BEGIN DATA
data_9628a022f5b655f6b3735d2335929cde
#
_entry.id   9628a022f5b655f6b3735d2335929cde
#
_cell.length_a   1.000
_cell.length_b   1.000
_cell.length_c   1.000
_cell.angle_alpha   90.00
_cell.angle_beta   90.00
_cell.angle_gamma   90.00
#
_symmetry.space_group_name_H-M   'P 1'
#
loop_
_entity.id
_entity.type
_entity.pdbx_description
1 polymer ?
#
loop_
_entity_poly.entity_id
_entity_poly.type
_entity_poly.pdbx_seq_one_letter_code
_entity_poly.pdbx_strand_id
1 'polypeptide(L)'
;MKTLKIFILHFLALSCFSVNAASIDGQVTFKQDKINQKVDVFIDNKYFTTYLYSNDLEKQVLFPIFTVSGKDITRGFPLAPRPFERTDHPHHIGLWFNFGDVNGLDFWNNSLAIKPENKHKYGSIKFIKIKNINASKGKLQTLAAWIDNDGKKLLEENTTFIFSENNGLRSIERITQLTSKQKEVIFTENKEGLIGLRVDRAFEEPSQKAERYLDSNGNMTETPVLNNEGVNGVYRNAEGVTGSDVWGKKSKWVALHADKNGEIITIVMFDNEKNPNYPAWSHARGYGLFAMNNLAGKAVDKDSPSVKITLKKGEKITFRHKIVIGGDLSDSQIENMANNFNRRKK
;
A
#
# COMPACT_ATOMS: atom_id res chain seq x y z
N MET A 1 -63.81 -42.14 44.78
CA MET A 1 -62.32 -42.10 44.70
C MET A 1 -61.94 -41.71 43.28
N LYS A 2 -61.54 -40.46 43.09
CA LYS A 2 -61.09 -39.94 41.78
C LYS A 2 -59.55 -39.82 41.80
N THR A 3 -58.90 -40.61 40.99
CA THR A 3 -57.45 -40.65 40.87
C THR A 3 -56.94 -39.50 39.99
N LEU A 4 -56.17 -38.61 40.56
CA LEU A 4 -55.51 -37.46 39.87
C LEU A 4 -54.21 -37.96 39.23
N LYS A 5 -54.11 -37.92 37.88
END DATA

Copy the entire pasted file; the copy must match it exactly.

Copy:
data_9628a022f5b655f6b3735d2335929cde
#
_entry.id   9628a022f5b655f6b3735d2335929cde
#
_cell.length_a   1.000
_cell.length_b   1.000
_cell.length_c   1.000
_cell.angle_alpha   90.00
_cell.angle_beta   90.00
_cell.angle_gamma   90.00
#
_symmetry.space_group_name_H-M   'P 1'
#
loop_
_entity.id
_entity.type
_entity.pdbx_description
1 polymer ?
#
loop_
_entity_poly.entity_id
_entity_poly.type
_entity_poly.pdbx_seq_one_letter_code
_entity_poly.pdbx_strand_id
1 'polypeptide(L)'
;MKTLKIFILHFLALSCFSVNAASIDGQVTFKQDKINQKVDVFIDNKYFTTYLYSNDLEKQVLFPIFTVSGKDITRGFPLAPRPFERTDHPHHIGLWFNFGDVNGLDFWNNSLAIKPENKHKYGSIKFIKIKNINASKGKLQTLAAWIDNDGKKLLEENTTFIFSENNGLRSIERITQLTSKQKEVIFTENKEGLIGLRVDRAFEEPSQKAERYLDSNGNMTETPVLNNEGVNGVYRNAEGVTGSDVWGKKSKWVALHADKNGEIITIVMFDNEKNPNYPAWSHARGYGLFAMNNLAGKAVDKDSPSVKITLKKGEKITFRHKIVIGGDLSDSQIENMANNFNRRKK
;
A
#
# COMPACT_ATOMS: atom_id res chain seq x y z
N MET A 1 -63.81 -42.14 44.78
CA MET A 1 -62.32 -42.10 44.70
C MET A 1 -61.94 -41.71 43.28
N LYS A 2 -61.54 -40.46 43.09
CA LYS A 2 -61.09 -39.94 41.78
C LYS A 2 -59.55 -39.82 41.80
N THR A 3 -58.90 -40.61 40.99
CA THR A 3 -57.45 -40.65 40.87
C THR A 3 -56.94 -39.50 39.99
N LEU A 4 -56.17 -38.61 40.56
CA LEU A 4 -55.51 -37.46 39.87
C LEU A 4 -54.21 -37.96 39.23
N LYS A 5 -54.11 -37.92 37.88